Dropping Bread Crumbs With Kyle Higgins – Chatting Mighty Morphin Power Rangers

by James Ferguson

Mighty Morphin Power Rangers from Boom! Studios has been a stellar read, bringing the almost 25 year old team into the present day without losing any of the qualities that made the TV show a hit. I spoke with writer Kyle Higgins at New York Comic Con about the book and where he’s taking it into the next arc leading up to a monumental event.

James Ferguson: Let’s talk about the build up to Power Rangers #25. At the panel earlier this week, you said this has been in the works since you started writing the book. How do you prepare for something like that? I’m picturing one of those detective scenes where they have a bunch of red yarn sticking to a bunch of different pictures on a bulletin board.

Kyle Higgins: No, I’m not Jonathan Hickman. I don’t have my serial killer notebooks. I started building this with the idea and introduction of Lord Drakkon. Also knowing the landscape of the publishing line and when the 25th anniversary of Power Rangers was coming definitely informed how I was going to structure all this.

One of the joys of writing an ongoing series is leaving those bread crumbs, planting things that most of the time you have an idea of how they’ll pay off, but sometimes you don’t. You know in your gut as a storyteller that there’s something interesting there. That’s a story generator. That’s something I can bring back later. I had ideas for how to bring back some things in the early issues and others I wasn’t quite sure on, but I knew when the time was right, I’d develop something. It’s kind of an organic process.

It’s a combination of rigid setups and loose belief and trust in yourself as a storyteller that these things will start to shape. Your subconscious is always working on things without you realizing it, trying to connect the dots. There is a little bit of an aspect of flying by the seat of your pants. It’s such a grind, that it’s just no fun to plot everything out perfectly.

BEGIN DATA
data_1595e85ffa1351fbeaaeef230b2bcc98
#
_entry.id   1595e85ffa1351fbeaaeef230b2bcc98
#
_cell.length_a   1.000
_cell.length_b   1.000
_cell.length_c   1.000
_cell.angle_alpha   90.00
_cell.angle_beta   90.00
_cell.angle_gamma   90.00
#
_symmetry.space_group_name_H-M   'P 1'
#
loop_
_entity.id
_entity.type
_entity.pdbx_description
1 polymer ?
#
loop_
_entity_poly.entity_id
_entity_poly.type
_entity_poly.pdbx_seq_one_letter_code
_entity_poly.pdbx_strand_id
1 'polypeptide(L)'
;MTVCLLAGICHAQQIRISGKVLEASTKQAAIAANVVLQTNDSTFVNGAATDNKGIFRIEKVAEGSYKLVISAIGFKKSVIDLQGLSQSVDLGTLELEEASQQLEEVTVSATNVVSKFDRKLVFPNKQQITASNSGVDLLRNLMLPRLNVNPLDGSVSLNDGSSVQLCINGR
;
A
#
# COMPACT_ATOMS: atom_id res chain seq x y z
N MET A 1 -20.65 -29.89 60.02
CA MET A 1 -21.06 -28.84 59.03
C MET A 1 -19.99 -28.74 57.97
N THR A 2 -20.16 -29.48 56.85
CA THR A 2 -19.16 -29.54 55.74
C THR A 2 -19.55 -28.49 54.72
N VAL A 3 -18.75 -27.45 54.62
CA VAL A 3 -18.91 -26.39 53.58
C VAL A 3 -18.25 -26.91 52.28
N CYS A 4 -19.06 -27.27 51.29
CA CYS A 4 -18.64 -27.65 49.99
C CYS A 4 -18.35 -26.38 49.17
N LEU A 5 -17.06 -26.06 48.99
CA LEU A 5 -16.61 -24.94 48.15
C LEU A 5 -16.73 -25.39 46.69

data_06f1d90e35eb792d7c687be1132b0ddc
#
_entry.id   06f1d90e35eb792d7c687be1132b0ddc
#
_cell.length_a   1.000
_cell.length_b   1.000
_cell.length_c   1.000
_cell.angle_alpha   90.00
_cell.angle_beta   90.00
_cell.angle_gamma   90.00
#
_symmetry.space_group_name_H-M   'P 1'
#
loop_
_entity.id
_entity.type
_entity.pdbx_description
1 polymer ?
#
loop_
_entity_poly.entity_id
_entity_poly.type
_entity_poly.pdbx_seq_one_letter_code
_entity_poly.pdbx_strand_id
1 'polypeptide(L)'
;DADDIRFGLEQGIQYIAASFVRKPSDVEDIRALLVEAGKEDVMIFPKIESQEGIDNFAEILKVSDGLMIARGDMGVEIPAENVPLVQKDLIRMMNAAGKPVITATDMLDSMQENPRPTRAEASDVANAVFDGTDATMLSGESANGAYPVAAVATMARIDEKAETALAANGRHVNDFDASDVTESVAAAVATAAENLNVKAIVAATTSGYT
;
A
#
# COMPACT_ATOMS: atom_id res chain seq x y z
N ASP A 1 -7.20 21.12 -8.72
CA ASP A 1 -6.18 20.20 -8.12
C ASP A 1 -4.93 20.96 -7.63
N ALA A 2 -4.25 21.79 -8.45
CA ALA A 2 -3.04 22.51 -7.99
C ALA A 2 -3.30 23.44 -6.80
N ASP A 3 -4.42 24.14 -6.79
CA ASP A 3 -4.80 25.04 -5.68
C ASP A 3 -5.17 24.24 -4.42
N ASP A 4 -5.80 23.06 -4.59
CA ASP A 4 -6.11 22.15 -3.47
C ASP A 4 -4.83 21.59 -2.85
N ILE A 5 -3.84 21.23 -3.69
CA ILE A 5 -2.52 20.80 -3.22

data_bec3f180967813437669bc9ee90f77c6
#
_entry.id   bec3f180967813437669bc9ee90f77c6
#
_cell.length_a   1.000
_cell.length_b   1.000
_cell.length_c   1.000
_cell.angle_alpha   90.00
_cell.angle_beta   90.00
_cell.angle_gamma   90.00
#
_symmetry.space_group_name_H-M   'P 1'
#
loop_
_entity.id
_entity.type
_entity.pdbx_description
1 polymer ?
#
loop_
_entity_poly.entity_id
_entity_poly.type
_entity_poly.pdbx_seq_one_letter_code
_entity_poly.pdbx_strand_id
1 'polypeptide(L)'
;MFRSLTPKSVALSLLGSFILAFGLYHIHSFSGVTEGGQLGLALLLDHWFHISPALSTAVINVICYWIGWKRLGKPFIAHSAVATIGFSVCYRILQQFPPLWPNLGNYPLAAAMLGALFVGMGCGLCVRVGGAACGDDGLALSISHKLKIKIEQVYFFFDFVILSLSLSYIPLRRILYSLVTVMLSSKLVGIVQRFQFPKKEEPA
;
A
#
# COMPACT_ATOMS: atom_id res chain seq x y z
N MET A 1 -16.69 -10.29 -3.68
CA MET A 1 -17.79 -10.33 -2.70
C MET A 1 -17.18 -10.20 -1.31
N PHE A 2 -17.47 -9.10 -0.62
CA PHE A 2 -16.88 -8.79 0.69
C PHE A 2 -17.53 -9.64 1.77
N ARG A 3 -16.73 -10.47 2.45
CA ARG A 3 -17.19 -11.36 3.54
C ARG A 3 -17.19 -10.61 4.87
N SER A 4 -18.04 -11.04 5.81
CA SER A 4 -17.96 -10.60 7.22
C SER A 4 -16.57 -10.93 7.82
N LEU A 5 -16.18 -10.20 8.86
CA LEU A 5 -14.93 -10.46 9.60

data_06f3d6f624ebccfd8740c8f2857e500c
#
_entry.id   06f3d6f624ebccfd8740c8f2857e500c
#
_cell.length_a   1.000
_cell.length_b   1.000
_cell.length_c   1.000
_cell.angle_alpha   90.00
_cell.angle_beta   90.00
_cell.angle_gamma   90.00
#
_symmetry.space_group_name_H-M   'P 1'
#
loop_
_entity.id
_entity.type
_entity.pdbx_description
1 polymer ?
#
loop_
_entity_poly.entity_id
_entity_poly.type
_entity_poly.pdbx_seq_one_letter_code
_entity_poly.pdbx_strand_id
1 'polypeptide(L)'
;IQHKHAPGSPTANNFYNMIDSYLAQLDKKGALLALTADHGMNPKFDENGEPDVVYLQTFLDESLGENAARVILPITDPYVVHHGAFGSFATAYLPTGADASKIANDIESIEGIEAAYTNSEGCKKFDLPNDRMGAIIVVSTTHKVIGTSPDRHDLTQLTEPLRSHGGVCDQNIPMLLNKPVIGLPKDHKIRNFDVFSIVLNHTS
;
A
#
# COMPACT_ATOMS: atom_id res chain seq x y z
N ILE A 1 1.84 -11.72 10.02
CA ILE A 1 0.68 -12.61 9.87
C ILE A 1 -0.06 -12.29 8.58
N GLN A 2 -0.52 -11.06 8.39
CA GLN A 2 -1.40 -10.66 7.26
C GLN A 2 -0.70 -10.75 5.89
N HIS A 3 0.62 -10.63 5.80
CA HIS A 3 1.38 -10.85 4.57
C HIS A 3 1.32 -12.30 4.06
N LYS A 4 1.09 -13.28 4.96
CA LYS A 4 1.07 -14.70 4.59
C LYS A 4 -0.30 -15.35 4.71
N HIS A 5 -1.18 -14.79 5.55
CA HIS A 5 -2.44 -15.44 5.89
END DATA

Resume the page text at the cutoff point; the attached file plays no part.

JF: Is this how you originally anticipated it when you began working on the title?

KH: It has changed. The original plan for what the event was going to be, and what Drakkon’s plan was, has changed, [but] not by much. That’s part of the fun. You figure out a concept and talk about it, thinking it can be really cool. Then that becomes a problem for Future Kyle. One day Future Kyle becomes Present Kyle and he starts having to actually figure that out and he hates Past Kyle for being a total jerk and leaving him all this work.

JF: That’s how you work with any licensed property, right? You leave those bread crumbs to hopefully pick up yourself, but otherwise someone else comes along to take it somewhere.

KH: Are you kidding me? Tim Seeley and Tom King made a career off of pulling all my Court of Owls stuff from Nightwing! They made a killing on that stuff.

JF: How has the fan reaction been to the comics? You introduced a new Power Ranger in Lord Drakkon. Have you seen anyone cosplaying as him yet?

KH: I have. There was someone here this weekend. The way the fan community has embraced the character is really cool. What’s most exciting for me is that I haven’t done anything with him yet. It’s bare bones. To readers right now, he’s nothing more than Evil Tommy Oliver. There’s much more to his character, not only his backstory, but what he wants and what makes him unique. That is what we’re going to get into as of issue #25. He has a very ambitious plan.

It’s cool to see fandom embrace the concept of the character more than the character himself. To see him resonate so early, I think is a testament to Jamal Campbell’s design. Visuals, especially in super hero comics are 90% of the character and why they pop. They can have the most compelling, amazing character in the world, but if they’re not visually striking and unique, they will get lost. You can point to some of the most famous Marvel characters in the past 20-30 years like Venom, Gambit, and Psylocke.